Okay, now that I have recovered myself from the years of events that have happened, I think it's time for my story to be told. It's not for the faint-hearted, though. Reader beware.
Flashback to August 27th, 2003. I had just turned twenty, and I was really happy, because that meant I could finally start a serious Engineering and Programming semester at the fantastically knowledgable Harvard University, one of the most respected universities in the United States. It took me weeks to apply, but I did. I started as an intern (and yes, I've read other pastas like Squidward's Suicide and Happy Appy, which means starting as an intern is just fucking cliché.) However, this has a twist to it, in the fact that these events were long BEFORE the problems started. I slowly rose through the ranks, and less than fifteen weeks later, I ended up in the Junior Programmer rank. Everybody was pretty amazed at the speed of my work, and I politely accepted it.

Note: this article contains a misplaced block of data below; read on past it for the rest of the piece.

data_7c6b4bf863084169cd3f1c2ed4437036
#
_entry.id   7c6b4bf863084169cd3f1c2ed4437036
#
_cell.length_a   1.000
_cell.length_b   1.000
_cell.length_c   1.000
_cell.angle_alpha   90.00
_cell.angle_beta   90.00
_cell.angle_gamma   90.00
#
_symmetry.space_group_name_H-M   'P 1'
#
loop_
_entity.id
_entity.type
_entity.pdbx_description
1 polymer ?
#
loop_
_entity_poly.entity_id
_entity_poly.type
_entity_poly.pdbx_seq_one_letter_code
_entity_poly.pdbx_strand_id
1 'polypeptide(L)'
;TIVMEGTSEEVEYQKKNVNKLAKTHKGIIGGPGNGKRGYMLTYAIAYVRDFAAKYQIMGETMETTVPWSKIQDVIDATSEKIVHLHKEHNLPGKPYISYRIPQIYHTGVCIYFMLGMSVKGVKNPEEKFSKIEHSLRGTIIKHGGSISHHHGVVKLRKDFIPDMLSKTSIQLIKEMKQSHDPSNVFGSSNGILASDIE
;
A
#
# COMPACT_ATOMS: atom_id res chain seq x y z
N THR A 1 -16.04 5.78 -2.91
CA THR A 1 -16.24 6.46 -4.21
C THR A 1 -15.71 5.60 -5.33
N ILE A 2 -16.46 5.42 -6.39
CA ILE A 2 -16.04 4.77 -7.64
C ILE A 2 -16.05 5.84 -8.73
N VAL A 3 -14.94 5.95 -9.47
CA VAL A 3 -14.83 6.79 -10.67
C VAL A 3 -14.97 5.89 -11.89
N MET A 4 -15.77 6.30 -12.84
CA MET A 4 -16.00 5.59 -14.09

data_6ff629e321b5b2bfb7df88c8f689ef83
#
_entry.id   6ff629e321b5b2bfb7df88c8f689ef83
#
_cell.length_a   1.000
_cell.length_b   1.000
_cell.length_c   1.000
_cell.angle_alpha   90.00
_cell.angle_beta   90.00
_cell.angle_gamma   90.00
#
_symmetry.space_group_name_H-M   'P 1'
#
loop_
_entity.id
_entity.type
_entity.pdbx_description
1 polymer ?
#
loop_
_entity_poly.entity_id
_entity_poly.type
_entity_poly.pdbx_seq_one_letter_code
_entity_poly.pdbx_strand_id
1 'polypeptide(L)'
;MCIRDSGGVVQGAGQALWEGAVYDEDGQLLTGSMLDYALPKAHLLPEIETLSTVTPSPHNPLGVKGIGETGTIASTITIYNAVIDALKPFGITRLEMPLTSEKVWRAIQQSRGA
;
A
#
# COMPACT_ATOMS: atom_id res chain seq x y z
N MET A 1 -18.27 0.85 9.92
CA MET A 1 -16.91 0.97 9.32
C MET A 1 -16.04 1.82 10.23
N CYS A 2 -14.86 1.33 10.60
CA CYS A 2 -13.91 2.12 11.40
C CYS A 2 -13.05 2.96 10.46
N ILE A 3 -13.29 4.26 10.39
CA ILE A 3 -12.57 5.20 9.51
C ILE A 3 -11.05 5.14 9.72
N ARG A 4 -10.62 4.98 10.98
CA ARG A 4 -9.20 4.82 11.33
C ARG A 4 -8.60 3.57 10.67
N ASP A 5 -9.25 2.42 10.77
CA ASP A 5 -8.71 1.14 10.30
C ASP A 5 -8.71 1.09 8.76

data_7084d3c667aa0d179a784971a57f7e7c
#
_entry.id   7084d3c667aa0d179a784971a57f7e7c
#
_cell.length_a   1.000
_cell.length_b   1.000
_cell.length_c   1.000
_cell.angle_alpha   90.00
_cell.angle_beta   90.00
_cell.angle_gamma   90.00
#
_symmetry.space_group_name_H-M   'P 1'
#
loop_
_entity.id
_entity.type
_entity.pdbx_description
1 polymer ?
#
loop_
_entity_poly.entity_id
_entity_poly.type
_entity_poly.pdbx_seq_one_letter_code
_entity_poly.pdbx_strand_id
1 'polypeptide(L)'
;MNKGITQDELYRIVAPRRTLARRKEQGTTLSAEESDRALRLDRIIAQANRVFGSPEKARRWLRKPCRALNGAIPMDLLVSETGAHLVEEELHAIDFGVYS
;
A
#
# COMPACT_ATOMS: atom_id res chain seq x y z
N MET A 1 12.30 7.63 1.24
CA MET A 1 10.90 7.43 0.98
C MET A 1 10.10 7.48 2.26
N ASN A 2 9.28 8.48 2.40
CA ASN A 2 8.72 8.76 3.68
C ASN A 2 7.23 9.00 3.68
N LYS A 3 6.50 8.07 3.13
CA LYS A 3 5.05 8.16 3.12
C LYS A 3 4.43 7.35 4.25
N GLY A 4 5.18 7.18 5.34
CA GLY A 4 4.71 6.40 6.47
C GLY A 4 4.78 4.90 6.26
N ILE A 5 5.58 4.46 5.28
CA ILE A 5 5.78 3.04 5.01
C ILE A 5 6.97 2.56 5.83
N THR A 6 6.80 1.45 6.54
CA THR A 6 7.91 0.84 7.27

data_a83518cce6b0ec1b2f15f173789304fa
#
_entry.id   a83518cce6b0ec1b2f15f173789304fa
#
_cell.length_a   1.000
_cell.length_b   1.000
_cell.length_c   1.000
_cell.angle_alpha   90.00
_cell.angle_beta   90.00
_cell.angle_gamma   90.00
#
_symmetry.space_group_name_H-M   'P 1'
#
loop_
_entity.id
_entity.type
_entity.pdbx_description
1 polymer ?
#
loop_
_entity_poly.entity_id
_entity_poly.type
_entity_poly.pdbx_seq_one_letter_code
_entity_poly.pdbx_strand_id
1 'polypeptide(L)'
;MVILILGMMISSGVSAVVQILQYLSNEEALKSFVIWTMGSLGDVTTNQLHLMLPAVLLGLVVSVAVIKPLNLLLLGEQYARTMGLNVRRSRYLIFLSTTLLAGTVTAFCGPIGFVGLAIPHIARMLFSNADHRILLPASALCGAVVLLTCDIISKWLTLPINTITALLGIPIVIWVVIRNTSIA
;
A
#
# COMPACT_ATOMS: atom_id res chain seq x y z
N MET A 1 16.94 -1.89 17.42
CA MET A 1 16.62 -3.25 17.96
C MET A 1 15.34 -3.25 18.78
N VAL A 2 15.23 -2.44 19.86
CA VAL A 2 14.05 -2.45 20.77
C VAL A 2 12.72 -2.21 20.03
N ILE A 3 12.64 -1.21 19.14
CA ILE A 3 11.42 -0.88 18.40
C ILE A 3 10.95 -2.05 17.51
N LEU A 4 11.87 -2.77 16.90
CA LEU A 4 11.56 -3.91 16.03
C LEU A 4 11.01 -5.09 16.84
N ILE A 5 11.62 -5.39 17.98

However, the farther up my ranks went, the harder and slower it seemed to be. My reputation and pressure cracked a little, but I still managed to rise up to the senior engineer rank before I politely asked for a work break. The superintendent gently agreed with me, saying that I had been working really hard since I went into Harvard at the beginning. I asked for his preference on how long I should be away without ticking anyone off including him, and he said about two weeks. I thanked him, and I went back to my house. Halfway through the break, I started to feel much better. Less headaches, better strength, and no more weakness. I thought I would get back to working on my brainchild robot that I had been working on since I first enrolled in Harvard back in 2003. Right now, the robot was actually able to do a multitude of actions, and I think the biggest revolution was that he could mimic voices and run up to speeds of thirty kilometers an hour when fully charged up. I went to work on something that would help with the voices, and that was an external USB port for a USB Stick. This would be for vocal recognition memory.